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The Seaside by William Roberts Arts Council Collection, Southbank Centre, London © Estate of John David Roberts courtesy of the William Roberts Society. By permission of the Treasury Solicitor.

The Seaside by William Roberts, Arts Council Collection, Southbank Centre, London © Estate of John David Roberts courtesy of the William Roberts Society. By permission of the Treasury Solicitor.

A missing treasure found at the seaside

Museum and galleries have reopened, yippee. Culture is being introduced back into our lives. Hastings Contemporary is welcoming the public back with, potentially, a very popular show about the seaside – Seaside Modern. The one-time popular music hall song, Oh I do love to be beside the seaside, Oh I do love to be beside the sea, gives a  vague flavour of it, though not  in a popcorn and slot machine sort of way. HOT’s Lauris Morgan-Griffiths found it an enticing exhibition to celebrate  art after this long hard year of lockdown.

Guest curator James Russell has been wide-ranging in his scope. His intention was to create an exhibition to reflect the fun of the seaside: artists’ reactions to the coast as well as relationships between each other; and the delight that visitors have to activities the beach has to offer.

In casting his net wide – in subject matter and artists – he was rewarded with a thought-to-be-missing Eric Ravilious painting.

Mackerel Sky Eric Ravilious, not seen for 80 years and thought to be lost. as not seen snce it sold at auction in 1939 for 15 guineas.

Mackerel Sky, Eric Ravilious, not seen for 80 years and thought to be lost. as not seen snce it sold at auction in 1939 for 15 guineas.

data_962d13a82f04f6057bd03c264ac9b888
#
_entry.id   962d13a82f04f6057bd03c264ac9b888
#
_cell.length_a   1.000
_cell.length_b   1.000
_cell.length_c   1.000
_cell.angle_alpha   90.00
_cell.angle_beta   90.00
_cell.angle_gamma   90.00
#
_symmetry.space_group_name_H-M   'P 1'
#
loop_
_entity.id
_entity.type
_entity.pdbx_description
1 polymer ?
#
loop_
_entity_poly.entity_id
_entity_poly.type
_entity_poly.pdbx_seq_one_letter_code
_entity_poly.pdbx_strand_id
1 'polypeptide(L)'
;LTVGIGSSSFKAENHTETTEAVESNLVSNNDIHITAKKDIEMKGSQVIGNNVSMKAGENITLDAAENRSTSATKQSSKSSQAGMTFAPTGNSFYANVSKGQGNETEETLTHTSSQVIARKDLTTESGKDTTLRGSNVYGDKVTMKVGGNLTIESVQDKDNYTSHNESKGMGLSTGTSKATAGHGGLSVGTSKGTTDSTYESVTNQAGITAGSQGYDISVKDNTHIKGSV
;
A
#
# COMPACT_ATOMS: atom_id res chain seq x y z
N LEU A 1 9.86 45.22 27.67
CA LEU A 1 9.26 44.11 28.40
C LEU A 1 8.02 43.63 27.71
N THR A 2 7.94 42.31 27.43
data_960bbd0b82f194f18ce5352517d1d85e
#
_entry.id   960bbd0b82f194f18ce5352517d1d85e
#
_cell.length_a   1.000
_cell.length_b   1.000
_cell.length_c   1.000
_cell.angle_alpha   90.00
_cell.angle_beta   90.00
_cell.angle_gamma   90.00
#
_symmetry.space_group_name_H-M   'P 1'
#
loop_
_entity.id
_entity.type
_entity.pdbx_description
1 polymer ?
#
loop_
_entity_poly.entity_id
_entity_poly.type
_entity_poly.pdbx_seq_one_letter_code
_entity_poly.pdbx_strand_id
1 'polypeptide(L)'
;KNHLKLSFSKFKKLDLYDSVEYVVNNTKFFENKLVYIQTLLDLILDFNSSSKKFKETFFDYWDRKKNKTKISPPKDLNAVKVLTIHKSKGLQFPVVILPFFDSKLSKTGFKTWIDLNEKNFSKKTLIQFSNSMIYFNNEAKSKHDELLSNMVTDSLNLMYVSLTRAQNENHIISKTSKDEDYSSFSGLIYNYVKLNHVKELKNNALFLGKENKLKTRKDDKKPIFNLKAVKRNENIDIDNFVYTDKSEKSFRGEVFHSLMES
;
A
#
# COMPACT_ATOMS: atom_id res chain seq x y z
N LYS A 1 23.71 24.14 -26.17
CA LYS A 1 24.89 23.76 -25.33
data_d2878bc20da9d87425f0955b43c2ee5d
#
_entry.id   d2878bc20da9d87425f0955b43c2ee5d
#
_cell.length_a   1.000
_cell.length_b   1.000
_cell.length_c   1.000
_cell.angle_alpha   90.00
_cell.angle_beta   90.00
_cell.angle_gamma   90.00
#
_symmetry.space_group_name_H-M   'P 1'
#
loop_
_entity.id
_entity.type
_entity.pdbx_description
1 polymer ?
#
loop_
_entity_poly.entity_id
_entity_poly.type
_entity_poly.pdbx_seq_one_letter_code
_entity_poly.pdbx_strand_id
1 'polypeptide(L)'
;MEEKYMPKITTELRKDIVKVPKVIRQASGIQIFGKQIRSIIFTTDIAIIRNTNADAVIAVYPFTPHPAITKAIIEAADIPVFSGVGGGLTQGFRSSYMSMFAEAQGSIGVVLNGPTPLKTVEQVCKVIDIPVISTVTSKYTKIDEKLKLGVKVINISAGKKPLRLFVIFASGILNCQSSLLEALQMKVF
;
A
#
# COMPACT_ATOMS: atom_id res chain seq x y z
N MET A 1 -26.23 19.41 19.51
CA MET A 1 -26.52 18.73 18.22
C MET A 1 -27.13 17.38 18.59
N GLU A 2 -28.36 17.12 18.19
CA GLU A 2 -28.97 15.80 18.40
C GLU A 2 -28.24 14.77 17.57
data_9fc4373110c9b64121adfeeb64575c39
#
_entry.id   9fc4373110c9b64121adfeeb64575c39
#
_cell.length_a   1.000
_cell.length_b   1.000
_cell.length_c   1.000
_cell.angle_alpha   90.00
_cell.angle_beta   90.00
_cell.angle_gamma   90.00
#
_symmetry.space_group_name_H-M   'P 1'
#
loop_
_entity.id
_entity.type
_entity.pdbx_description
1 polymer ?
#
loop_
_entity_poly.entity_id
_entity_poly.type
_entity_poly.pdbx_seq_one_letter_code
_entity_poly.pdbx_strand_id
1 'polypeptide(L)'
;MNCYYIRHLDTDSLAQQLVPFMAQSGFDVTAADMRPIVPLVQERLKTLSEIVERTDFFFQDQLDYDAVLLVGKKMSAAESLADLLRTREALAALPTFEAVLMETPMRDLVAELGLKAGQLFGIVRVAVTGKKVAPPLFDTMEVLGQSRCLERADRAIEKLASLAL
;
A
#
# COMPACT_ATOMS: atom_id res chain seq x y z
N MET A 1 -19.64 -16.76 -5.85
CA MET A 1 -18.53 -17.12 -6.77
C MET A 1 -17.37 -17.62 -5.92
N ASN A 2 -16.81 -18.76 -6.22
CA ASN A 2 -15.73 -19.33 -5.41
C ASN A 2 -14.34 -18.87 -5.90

The result of  an article calling out for ‘missing’ Ravilious’ because many had long disappeared down a rabbit hole of private collectors. He was richly rewarded when a collector came forward with Mackerel Sky, a painting of fishing boats  that had been considered ‘missing’  like many of his paintings that had been thought lost or destroyed during World War II. It had been bought at auction for 15 guineas in 1939, the year after it had been painted, and never been seen again. Not lost, simply  happily residing on its owner’s wall for over eighty years. Today’s estimated value would be £250,000 but it is not for sale; it is a much loved member of the family.

Even though a beach scene, rather than his familiar   south downs views, it is unmistakably a Ravilious. Fishing boats are a favourite subject for many artists, but the details that mark it out are the colours and the terrain; there  is a distinct similarity of the rolls of the beach to his much loved rolling South Downs.

Ravilious went to Eastbourne School of Art and the Royal College of Art where he studied under Paul Nash and served as a war artist during the Second World War. He died in 1942 on an Royal Air force air sea mission off Iceland. His plane never returned. He was only 39 years old.